Long-standing regulations mandate that coal companies post bonds for land restoration after mining operations are complete. However, coal companies can use financial liquidity to satisfy these bonds, known as self-bonding. Companies are using the fiscal strength of subsidiaries instead of their own accounts to self-bond. Ultimately, a company can appear financially healthy enough to qualify for reclamation bonds, but in the face of a declining industry it may not have enough cash to cover full clean-up of mining sites. Bankruptcy highlights the insufficiency of such reclamation procedures and the supporting bonding process. The author evaluates several ways to cope with the self-bonding problem under the existing bankruptcy framework, including the existing requirements of the good faith and feasibility requirements, and proposes a carved out exception within the Bankruptcy Code disallowing prior coal bankruptcy debtors from self-bonding.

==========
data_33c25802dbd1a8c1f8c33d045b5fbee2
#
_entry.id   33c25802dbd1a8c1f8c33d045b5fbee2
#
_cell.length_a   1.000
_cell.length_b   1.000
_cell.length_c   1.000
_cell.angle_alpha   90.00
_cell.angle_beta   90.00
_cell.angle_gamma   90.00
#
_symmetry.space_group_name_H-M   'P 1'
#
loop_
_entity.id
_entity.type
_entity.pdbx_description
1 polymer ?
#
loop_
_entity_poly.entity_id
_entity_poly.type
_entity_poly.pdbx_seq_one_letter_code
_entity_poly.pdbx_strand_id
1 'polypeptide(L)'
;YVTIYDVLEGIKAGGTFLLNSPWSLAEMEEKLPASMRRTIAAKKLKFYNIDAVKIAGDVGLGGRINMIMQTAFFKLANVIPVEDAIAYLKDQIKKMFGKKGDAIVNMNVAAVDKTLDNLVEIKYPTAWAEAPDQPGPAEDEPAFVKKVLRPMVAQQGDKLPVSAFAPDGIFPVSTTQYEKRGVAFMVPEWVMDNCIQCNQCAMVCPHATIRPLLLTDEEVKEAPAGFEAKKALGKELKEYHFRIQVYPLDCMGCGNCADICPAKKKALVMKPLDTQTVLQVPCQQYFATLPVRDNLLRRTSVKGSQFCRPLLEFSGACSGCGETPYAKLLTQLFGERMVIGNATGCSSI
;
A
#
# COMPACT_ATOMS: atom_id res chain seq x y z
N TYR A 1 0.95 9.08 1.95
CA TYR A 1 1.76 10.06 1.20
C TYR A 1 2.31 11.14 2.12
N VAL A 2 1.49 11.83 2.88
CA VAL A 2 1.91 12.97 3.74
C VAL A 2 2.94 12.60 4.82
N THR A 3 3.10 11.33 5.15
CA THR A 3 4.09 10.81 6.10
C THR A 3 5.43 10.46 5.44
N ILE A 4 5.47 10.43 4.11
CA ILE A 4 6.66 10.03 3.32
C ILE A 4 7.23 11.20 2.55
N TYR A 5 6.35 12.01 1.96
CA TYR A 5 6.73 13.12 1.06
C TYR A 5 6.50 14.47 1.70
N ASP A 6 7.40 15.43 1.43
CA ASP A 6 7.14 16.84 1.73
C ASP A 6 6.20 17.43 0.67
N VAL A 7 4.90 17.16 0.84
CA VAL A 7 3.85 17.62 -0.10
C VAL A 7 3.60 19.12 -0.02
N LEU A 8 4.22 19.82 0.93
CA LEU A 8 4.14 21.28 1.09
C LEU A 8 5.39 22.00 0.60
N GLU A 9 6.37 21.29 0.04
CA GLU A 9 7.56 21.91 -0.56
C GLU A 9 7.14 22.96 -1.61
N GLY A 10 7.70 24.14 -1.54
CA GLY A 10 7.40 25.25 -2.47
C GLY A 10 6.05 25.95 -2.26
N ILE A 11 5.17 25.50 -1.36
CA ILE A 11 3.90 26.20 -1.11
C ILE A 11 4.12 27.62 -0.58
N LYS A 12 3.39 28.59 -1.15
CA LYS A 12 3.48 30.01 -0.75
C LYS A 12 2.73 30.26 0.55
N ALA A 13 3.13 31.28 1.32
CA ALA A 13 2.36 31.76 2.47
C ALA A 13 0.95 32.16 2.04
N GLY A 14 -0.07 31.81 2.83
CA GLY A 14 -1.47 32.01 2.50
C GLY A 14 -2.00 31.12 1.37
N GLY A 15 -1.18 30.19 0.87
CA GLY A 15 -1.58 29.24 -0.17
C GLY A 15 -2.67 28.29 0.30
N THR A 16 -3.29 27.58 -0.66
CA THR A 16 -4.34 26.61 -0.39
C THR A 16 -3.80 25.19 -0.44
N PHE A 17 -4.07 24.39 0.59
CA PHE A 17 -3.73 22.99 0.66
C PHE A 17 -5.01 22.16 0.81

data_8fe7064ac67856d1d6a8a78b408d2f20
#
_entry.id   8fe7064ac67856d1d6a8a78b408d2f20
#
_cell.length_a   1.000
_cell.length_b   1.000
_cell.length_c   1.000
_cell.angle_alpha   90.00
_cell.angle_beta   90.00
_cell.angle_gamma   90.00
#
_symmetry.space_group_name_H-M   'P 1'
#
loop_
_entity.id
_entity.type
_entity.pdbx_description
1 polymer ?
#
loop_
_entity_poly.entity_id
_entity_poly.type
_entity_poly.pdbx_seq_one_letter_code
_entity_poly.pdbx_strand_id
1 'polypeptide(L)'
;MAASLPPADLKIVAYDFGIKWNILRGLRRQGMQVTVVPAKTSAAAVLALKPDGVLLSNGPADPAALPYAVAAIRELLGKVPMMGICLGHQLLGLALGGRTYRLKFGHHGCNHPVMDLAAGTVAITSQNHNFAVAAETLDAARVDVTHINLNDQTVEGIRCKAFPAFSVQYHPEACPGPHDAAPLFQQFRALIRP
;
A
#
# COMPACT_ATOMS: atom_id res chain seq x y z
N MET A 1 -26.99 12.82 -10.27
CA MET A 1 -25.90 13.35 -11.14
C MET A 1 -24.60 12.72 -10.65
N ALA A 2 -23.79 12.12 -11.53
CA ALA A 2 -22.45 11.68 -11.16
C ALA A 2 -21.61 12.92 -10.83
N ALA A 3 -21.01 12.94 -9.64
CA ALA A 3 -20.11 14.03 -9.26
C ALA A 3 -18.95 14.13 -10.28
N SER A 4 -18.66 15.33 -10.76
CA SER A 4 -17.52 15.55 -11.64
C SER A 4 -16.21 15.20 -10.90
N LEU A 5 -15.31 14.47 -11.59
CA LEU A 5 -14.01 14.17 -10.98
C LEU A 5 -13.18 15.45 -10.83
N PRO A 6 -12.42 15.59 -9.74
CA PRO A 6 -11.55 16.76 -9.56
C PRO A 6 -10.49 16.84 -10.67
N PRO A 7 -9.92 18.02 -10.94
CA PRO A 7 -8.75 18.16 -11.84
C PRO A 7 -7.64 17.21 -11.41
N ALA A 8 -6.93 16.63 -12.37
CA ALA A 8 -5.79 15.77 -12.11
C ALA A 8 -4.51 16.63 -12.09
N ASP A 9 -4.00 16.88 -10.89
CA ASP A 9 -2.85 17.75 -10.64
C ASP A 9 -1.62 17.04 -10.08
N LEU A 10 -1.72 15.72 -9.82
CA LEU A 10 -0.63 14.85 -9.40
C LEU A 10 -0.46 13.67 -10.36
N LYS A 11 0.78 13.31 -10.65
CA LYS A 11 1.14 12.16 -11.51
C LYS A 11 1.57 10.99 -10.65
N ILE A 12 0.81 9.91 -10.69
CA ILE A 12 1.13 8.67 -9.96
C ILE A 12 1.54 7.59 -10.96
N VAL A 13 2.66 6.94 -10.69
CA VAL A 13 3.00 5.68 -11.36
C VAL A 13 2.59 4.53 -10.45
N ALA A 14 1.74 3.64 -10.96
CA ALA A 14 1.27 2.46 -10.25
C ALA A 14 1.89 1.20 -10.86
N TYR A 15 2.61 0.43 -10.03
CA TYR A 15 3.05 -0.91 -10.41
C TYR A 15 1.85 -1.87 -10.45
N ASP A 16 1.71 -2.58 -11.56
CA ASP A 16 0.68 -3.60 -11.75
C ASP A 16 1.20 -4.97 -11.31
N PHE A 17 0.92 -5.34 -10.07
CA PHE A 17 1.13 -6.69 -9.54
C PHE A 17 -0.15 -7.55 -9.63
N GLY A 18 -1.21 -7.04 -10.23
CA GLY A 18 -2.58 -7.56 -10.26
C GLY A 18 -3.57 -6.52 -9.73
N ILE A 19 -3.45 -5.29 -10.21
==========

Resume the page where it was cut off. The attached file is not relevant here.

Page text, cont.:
Bankruptcy's Role in the Growing Dilemma of Self-Bonding in the Coal Industry,
Emory Bankr. Devs. J.
Available at: https://scholarlycommons.law.emory.edu/ebdj/vol34/iss1/9